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New Delhi: In another attempt to clean up Delhi’s foul air, the Supreme Court on Tuesday made it more difficult for commercial vehicles to pass through Delhi, instead of using alternative routes.

The apex court barred heavy commercial vehicles from entering Delhi from national highways 2 (Delhi-Kolkata), 10 (Punjab-Delhi) and 58 (Uttarakhand-Ghaziabad-Delhi) as well as state highway 57 (Baghpat-Ghaziabad-Delhi).

The Uttar Pradesh, Haryana and Delhi governments have been asked to identify and prescribe alternative routes for such traffic. The order is a follow-up to its 16 December ruling, wherein it stopped trucks coming on national highways 1 (Punjab-Haryana-Delhi) and 8 (Jaipur-Delhi) from passing through the city and banned the registration of luxury diesel vehicles with an engine capacity of 2,000cc and above.

The court sought an impact assessment of its earlier order. To this, lawyer Harish Salve, assisting the Supreme Court as amicus curiae (friend of court), pointed out that the order had resulted in a significant decline in the number of trucks entering the city. He quoted Delhi-based environmental think tank Centre for Science and Environment (CSE) to state that there had been a 19% reduction.

The bench comprising chief justice T.S. Thakur and justices A.K. Sikri and R. Banumathi also asked the government to file a response on how soon it could implement Bharat Standard (BS) VI emission norms, bypassing BS V.

Salve said that the oil ministry, in a May 2015 letter, was of the view that instead of going from BS IV to BS V and then BS VI (which is the Indian equivalent of the Euro VI norms), the government could consider directly upgrading to BS VI.

The government said it had planned on making BS IV applicable nationwide by 2017, BS V by 2019 and BS VI by 2020-21.

“The Supreme Court has given a very powerful message. It is a very strong intervention and a strong message for luxury diesel car manufacturers. By taking action against trucks, which are a serious source of pollution, it has showed that it is very serious about pollution from diesel sources," said Anumita Roychowdhury, executive director of CSE and head of its air pollution programme.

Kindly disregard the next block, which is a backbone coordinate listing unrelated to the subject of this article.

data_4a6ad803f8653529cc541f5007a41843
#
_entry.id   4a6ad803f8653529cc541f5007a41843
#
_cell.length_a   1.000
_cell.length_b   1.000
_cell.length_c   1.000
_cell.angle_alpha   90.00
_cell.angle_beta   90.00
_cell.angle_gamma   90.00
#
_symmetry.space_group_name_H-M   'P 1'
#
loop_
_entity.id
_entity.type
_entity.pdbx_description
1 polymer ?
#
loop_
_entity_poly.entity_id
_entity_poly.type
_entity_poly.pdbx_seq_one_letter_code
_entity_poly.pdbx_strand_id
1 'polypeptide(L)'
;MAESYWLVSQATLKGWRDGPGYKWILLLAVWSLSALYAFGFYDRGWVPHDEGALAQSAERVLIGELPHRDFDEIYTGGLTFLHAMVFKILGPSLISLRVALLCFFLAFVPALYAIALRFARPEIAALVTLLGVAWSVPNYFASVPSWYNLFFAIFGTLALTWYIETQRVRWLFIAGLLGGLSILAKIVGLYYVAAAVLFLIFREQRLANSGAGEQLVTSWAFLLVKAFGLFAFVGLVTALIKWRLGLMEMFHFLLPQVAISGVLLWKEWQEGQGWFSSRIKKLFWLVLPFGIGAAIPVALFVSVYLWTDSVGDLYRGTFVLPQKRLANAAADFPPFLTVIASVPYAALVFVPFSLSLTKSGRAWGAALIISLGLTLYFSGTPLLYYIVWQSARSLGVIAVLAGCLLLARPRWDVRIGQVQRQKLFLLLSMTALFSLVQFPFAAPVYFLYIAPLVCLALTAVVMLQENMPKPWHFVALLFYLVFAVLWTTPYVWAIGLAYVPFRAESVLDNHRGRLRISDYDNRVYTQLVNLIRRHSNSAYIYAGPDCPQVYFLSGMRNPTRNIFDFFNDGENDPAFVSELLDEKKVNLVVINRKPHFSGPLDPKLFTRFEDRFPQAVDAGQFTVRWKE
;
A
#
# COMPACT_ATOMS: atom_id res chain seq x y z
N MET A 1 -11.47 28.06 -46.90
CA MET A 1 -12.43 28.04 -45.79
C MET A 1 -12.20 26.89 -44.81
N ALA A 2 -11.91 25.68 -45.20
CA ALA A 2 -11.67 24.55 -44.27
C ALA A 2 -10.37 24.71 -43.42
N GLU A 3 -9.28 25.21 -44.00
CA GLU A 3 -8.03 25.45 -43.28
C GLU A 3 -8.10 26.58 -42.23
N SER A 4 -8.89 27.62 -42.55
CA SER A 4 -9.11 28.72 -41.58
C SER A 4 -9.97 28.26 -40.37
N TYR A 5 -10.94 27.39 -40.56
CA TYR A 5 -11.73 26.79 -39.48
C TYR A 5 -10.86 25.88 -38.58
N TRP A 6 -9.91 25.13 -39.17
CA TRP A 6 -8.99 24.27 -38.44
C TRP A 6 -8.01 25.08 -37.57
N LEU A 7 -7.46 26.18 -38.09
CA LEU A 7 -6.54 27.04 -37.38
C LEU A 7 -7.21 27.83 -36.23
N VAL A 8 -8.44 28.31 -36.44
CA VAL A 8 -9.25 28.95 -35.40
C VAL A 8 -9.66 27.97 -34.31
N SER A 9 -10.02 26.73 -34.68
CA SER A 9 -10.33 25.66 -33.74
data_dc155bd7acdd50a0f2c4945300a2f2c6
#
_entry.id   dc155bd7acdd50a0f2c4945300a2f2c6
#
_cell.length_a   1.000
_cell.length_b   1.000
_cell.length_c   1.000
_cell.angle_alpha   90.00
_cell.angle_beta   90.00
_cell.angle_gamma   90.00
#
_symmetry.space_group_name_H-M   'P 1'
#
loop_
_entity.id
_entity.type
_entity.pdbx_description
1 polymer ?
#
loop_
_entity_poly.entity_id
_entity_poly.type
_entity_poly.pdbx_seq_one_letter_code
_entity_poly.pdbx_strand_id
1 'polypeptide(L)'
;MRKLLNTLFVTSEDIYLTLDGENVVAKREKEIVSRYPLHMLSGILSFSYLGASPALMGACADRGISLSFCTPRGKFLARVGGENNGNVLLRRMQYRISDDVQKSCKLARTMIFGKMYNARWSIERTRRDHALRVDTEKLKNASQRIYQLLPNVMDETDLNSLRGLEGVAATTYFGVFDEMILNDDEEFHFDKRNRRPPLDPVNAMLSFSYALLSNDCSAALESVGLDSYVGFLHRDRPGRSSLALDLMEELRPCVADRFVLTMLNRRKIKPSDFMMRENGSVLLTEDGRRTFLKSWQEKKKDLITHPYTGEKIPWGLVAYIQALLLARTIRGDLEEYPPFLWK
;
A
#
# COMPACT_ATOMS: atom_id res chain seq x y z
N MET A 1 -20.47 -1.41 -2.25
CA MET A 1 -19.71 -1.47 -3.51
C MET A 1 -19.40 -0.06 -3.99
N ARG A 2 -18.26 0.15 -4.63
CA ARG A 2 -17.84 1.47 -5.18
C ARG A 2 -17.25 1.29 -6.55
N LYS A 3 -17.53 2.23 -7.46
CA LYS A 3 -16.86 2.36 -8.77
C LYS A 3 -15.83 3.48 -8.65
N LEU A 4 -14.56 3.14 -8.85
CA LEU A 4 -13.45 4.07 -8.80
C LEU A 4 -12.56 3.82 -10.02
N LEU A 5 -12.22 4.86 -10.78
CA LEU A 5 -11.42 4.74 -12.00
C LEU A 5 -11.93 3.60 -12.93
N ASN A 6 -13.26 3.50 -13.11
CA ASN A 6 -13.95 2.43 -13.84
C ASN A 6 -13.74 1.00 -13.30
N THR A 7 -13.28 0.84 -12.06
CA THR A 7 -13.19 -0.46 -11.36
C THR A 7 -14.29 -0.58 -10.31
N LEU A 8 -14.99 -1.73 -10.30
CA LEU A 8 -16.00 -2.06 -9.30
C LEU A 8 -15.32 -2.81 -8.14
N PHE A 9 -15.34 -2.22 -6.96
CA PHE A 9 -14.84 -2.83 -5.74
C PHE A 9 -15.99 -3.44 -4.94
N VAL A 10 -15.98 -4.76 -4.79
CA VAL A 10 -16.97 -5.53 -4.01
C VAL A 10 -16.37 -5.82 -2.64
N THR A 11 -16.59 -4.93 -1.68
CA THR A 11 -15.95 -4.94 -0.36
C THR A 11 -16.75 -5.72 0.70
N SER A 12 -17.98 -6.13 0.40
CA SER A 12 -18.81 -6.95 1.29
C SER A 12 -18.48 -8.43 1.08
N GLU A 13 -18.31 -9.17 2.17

She added that the court seeking the government’s response to adopting BS IV standards nationwide and directly moving to BS VI was an important move.

Chief Justice Thakur also asked why the government should continue to use polluting vehicles. “Why should the government be a polluter? Cars older than 5 years or 10 years should be changed. Why should you be contributing to pollution," he asked solicitor general Ranjit Kumar.

Kumar, after seeking instructions from the government, told the court that the government would consider phasing out diesel vehicles older than 10 years and those cars which were BS III compliant would be considered for retrofitting with newer and cleaner technology. The government will file its response in writing at a later date.

On 20 January, the next date of hearing, the court will also hear auto makers’ plea for lifting the ban on registration of diesel vehicles above 2000cc engine capacity.

Auto makers Mahindra and Mahindra Ltd, Mercedes-Benz India, Toyota Kirloskar Motor Pvt. Ltd and Tata Motors Ltd had approached the court seeking a modification of its 16 December order.

The car companies said that luxury diesel vehicles with an engine capacity of over 2,000cc contributed barely 0.2% to pollution. They argued that 76% of vehicular pollution was caused by cars below 2,000cc engine capacity.

To this, the court observed that it was considering extending the ban on the registration of diesel cars to those with engine capacities below 2,000cc as well.

However, this aspect of the case will be dealt with on the next date of hearing.

The car manufacturers have been asked to submit documents in support of their argument that diesel cars are not polluting.

Modifying its 16 December order, the apex court extended its direction requiring taxi aggregators such as Ola and Uber to shift to CNG to all of the national capital region (NCR) and not just the national capital territory.

The court had a sop for owners of old diesel and petrol cars, who could not sell these cars outside NCR owing to an order of the National Green Tribunal.

The apex court said the owners of diesel cars older than 10 years and petrol cars older than 15 years could now apply to the Delhi government for a no-objection certificate to sell these vehicles outside the National Capital Region.

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